The report, which was produced in a partnership with Maastricht University, measures the growth in green building practices by calculating facilities and space that have received certifications from ENERGY STAR, LEED or both.
The 2017 report showed overall green growth in the largest U.S. markets, with 38% of all office space earning at least one of the two certifications. This is a small increase from the 2016 report, which found 37% of space was certified, but it is a vast improvement from 2005’s low sum of 5%. Buildings that failed to renew certifications did not count in the final tallies.
Despite the current political environment and its impact on sustainability, several cities have implemented benchmarking laws and have seen an increase in green building practices and certifications. The study cites 22 cities, the District of Columbia, two counties and two states that put laws in place requiring privately owned buildings to measure and share energy information.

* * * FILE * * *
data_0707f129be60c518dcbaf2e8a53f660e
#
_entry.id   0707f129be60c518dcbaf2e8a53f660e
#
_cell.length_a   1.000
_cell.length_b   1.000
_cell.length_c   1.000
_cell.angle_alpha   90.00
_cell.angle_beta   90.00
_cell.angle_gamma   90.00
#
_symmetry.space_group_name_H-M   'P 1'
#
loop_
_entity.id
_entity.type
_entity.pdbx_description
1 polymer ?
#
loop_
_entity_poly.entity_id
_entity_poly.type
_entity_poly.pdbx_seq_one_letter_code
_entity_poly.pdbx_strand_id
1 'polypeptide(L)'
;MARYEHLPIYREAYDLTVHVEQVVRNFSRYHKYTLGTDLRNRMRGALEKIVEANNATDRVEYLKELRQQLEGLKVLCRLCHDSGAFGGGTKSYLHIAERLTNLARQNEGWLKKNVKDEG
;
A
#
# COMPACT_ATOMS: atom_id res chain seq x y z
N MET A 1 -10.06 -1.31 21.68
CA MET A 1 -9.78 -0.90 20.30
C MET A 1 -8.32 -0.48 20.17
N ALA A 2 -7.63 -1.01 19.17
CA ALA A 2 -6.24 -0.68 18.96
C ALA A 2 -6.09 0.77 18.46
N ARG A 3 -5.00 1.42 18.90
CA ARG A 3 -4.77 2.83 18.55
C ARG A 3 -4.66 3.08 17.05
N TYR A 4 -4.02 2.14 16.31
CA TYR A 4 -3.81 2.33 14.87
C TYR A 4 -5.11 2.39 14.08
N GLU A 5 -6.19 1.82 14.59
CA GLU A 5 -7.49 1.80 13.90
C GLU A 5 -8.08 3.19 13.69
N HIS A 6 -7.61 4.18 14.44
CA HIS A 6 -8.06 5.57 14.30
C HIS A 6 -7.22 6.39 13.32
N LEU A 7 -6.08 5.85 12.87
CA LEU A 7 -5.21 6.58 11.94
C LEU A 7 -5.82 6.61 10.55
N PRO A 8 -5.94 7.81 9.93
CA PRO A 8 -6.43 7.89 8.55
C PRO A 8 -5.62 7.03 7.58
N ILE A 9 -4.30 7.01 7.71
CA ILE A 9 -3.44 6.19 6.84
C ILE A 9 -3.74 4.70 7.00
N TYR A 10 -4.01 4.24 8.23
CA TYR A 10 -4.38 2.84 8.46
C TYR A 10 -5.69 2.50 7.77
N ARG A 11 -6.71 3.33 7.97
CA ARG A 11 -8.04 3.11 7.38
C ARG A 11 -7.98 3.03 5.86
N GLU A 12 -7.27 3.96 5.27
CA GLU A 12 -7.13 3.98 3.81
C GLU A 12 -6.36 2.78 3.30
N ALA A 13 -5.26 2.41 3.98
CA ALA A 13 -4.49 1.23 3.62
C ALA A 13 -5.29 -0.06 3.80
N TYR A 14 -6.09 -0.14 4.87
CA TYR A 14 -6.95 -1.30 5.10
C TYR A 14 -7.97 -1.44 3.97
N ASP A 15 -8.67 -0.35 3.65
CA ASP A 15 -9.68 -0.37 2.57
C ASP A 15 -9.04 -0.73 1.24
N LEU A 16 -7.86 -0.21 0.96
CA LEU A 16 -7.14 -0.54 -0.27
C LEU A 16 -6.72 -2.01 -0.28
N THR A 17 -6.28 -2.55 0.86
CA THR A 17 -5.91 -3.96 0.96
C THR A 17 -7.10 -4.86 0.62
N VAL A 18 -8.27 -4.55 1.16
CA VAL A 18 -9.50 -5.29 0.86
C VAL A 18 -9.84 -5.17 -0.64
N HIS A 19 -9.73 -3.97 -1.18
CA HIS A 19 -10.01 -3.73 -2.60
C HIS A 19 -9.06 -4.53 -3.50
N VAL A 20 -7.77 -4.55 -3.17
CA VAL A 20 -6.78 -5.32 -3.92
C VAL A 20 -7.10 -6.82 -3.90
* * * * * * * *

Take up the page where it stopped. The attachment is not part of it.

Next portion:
For example, the report details how green building space in Kansas City increased 5% after a benchmarking law was enacted in 2015. Likewise, Atlanta also saw a 5% improvement after its own benchmarking and energy audit law passed. As cities continue to drive sustainability through law and incentives, it is likely that the industry will see this as a continuing trend.
“The momentum in the commercial real estate industry toward improving building operating performance and enhancing building quality is hard to derail,” explains Dr. Nils Kok, an associate professor at Maastricht University.
Other findings in the study show that in the top markets, ENERGY STAR was a more common certification than LEED, as 3,854 total buildings had achieved its energy efficiency standards compared to 1,977 buildings meeting the sustainability requirements of LEED.
Read the full report and access its interactive map at www.cbre.com.
Top 30 Green Building Markets in U.S.
Walnut Creek, CA
Orange County, CA
San Jose, CA
Kansas City, MO